Additive manufacturing for mass customization: ski boots made to order

Tailored Fits ski boots

Tailored Fits is a small start-up company founded last year in Switzerland to create an industrial solution for mass customization (MC) enabled by additive manufacturing (AM) technology. Its focus is on tailor-made footwear, protection gear and sports gear.

The company’s goal is to integrate the entire value chain of B2B and B2C functions to form a unique digital commerce solution for retail outlets and consumers. To this end, the value chain covers sales, 3D scanning, ordering, automated product design, production and shipment.

The added value of this approach is an accurate anatomical fit of the gear, which supports users’ natural biomechanics while undertaking their preferred sports with a view to minimizing pressure points and pain and reducing fatigue and wear and tear of joints.

To date, one of the most demanding projects that Tailored Fits has undertaken is the development and production of tailor-made ski boots, built around the skier’s feet. The project has been undertaken in a spirit of co-creation in collaboration with Materialise.

Despite the increasing effects of global warming, ski tourism has continued to grow year on year over the last decade in terms of skier days sold per year. Moreover, the average age of skiers is increasing.

The aims of the project included:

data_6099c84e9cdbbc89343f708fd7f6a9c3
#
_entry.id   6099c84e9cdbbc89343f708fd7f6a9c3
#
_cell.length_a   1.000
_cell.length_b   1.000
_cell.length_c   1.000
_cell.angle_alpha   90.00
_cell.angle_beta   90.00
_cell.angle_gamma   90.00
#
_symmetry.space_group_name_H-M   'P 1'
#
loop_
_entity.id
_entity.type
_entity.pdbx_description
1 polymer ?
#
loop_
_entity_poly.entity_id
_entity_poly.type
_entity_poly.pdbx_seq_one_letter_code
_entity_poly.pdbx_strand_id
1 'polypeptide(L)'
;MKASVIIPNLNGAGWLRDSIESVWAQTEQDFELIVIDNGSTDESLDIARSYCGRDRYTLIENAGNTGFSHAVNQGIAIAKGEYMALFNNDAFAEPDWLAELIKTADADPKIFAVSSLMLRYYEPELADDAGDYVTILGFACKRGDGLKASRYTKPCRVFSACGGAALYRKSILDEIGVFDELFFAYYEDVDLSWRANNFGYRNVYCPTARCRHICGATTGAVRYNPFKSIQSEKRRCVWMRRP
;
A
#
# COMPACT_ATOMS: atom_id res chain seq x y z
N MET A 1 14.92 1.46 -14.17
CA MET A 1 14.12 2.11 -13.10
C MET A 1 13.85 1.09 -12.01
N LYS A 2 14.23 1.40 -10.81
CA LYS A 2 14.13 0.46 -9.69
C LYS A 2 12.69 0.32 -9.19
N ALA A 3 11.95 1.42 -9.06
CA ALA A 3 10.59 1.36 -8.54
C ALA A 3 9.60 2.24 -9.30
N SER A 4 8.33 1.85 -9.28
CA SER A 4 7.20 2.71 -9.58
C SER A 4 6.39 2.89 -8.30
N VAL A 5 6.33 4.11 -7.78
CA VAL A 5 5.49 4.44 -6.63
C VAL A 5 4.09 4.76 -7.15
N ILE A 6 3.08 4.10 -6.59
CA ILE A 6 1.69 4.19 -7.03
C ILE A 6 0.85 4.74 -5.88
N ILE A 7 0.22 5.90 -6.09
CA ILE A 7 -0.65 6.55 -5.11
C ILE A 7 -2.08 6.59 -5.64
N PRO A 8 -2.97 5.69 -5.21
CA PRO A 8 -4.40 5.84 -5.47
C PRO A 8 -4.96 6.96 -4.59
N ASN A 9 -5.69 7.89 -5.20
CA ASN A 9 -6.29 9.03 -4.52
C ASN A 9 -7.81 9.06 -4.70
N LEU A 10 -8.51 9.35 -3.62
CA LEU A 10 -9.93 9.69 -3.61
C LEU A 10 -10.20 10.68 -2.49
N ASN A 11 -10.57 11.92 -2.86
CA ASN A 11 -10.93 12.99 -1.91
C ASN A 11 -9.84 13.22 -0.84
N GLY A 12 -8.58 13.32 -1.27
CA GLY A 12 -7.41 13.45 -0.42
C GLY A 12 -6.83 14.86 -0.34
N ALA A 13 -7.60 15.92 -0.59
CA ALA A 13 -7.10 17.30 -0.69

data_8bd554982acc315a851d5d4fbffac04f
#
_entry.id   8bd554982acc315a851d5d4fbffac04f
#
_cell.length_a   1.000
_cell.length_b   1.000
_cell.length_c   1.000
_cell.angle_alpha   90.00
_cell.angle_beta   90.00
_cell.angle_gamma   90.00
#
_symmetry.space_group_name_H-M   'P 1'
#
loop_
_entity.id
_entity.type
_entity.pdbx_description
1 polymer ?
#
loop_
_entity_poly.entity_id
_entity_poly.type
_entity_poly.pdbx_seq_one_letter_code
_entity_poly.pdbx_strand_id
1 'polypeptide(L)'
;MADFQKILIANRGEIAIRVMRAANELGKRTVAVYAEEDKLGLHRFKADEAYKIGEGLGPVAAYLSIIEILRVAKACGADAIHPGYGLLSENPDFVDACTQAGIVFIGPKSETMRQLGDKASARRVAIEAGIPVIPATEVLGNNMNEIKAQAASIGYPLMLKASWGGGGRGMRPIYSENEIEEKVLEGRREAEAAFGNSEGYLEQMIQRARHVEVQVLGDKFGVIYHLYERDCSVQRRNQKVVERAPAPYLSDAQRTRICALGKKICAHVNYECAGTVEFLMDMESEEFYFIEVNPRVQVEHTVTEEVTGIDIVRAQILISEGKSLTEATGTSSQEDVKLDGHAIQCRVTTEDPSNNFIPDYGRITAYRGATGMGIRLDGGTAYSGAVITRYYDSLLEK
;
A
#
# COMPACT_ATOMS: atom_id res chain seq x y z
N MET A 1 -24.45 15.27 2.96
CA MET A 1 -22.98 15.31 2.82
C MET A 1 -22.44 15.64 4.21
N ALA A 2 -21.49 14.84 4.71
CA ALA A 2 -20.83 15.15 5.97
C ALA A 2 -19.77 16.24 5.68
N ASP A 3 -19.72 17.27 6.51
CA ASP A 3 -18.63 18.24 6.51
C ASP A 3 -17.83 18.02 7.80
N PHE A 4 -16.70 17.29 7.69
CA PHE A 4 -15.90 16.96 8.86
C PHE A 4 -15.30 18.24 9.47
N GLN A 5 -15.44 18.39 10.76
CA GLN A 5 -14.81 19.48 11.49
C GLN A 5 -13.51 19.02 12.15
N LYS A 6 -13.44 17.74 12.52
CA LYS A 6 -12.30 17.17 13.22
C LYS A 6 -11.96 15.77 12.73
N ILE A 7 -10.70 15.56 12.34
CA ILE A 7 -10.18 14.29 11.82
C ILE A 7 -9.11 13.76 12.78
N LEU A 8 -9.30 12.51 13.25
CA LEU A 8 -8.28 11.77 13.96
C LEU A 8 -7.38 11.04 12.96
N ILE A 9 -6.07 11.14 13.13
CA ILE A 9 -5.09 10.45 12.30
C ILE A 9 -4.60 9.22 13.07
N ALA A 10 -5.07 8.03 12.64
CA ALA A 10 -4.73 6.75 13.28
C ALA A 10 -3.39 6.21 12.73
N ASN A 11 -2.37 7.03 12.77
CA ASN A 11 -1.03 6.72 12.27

• improved comfort through customized fit;
  • direct power transmission with minimum input from the skier;
  • easy step-in/step-out; and
  • effortless closure system.

The ski-boot market is a competitive one, with an estimated market volume of 3.5 million pairs per year shared between 20 or so different brands, according to a presentation given by Reto Rindlisbacher, chief executive officer (CEO) of Tailored Fits, at the Materialise World Summit (MWS).

Other factors that contribute to a tough market environment for ski boots include the growing alternative rental market and excessive inventory for traditional manufacturing business models, which often results in aggressive discount policies.

For skiers, there are well-known issues associated with wearing ski-boots. They often do not fit well, which in turn often results in pain, and ill-fitting boots often impair performance.